Some Incan level farming,

and a toilet fit for an Incan princess.

Guy can't take a normal picture...

Well... neither can the rest of us

At one of the sites, we took the 'road less traveled' back to the car and ended up hiking through a long field/valley.  It was beautiful and kind of made me want to sing some Sound of Music tunes on the way.

Shove coca leave tea, elevation sickness, a failed attempt to show up to church on time, street markets, chocolate tasting factory, a large Police Parade, fried chicken, museums, Peruvian cookies, incredibly vague traffic rules, Inca Cola, and a touch of Ping Pong into that first day and a half and we were pretty entertained.

And then suddenly we were packing our bags and getting ready to hike for four days.  The hotel stored our extra stuff for us and the van picked us up bright and early that morning.

The pictures are a little lacking in sections so I hope I remember enough to share through words.  We drove out to the beginning of the hike.  Luckily we climbed some major elevation changes in the van, because these canyons were deep.  We drove up two Zions to get to a decent starting elevation.  After a catered breakfast in a mountain villa they dumped us at a third world looking horse stable.  We loaded up with gear, ready to go. (They would have totally carried everything, but Jon and Adam wanted to practice with a bag)

Rolando was our guide for the trip.  Rolando was a great guide, easy to understand and an amazing hiker.  He was one with nature, and could have been a traditional Peruvian culture spokesperson.  It got old listening to he and Adam talk about what kids today need.  He also really enjoyed going off the beaten path on occasion which is perfect when hiking with a guy like Jon.  He took the guys on a few side adventures which made the trip for him.

Our first day was a very easy hike through a valley between some mountains.  There was no trail at first; rather, Rolando hiked straight at things preferring to walk on "ground without footprints."  He led us to a small irrigation aqueduct, which we hiked along for the rest of the time.  The water trickled softly, the weather was beautiful, and our pace was easy.  We were all feeling pretty confident about our hiking ability at this point.  We were the only people in our party but there were several other companies doing the same itinerary at the same time.  FYI for anyone planning a similar trip, each company had basically the same gear, we all got the same food and we all stayed at the same camp sites so it doesn't do you much good to pay more money.  Just go with whoever will give you the best deal.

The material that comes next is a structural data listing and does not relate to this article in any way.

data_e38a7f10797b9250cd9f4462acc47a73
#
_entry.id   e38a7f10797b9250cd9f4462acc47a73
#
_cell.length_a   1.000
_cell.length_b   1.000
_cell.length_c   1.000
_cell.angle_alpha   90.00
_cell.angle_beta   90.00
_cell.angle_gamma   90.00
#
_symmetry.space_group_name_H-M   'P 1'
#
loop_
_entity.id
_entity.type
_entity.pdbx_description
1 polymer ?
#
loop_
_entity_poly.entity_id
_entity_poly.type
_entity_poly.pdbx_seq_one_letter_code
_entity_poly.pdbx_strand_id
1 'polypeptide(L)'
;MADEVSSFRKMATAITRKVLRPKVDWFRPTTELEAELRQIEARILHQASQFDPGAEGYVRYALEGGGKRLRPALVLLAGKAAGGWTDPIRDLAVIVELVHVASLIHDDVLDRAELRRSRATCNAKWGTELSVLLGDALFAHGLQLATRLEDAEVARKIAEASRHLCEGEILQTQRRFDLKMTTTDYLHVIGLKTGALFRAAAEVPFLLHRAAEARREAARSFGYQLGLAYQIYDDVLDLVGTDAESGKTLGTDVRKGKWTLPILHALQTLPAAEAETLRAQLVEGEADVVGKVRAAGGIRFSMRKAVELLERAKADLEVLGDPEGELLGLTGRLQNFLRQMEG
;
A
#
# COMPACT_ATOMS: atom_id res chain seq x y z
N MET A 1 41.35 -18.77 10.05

Those aren't clouds in the upper left corner, but a giant snow covered cliff that always felt like it was about to cave in on us.  This perspective doesn't do the eeriness of being close to huge snow covered cliffs justice.

For each day, we would hike a section until we reached a stopping camp.   There would be a snack and refreshments waiting for us, usually a selection of herbal teas.  Then they would feed us and we would either keep moving on the next leg or set up camp for the night.  The food was very good.  Some was more unusual than others but there was a lot of fresh produce and always plenty to eat.  I was very impressed overall with our hiking food and even more grateful that someone was making it for me.

We only had one leg our first day so we were at our camp site by early afternoon.  We had lunch and some acclimatized with a little rest in our tents.  Do not underestimate elevation headaches in this place. There was a big hillside at the camp and the guides were leading hikers up the side to a lake that was 'just over the top'.  Head straight up towards the scariest looking part of the mountain and you will find it. Jon, Ashleigh M, and I headed up first.  It. Was. Steep!  And with the extra elevation, it was not an easy hike.  Jon kept stopping, and I am certain it was not just for us.  Though slow going, we made it to the top.  There was nothing too spectacular about the hillside but the lake was breathtakingly beautiful. We lost most of the photos showing the glacial lake facing the cliffs, but Ashley S later took this photo showing the island in the lake from the adjacent ridge.  To put this in scale, from water to the edge of white on the upper right corner is approximately only 10% of the elevation of the cliffs it faced.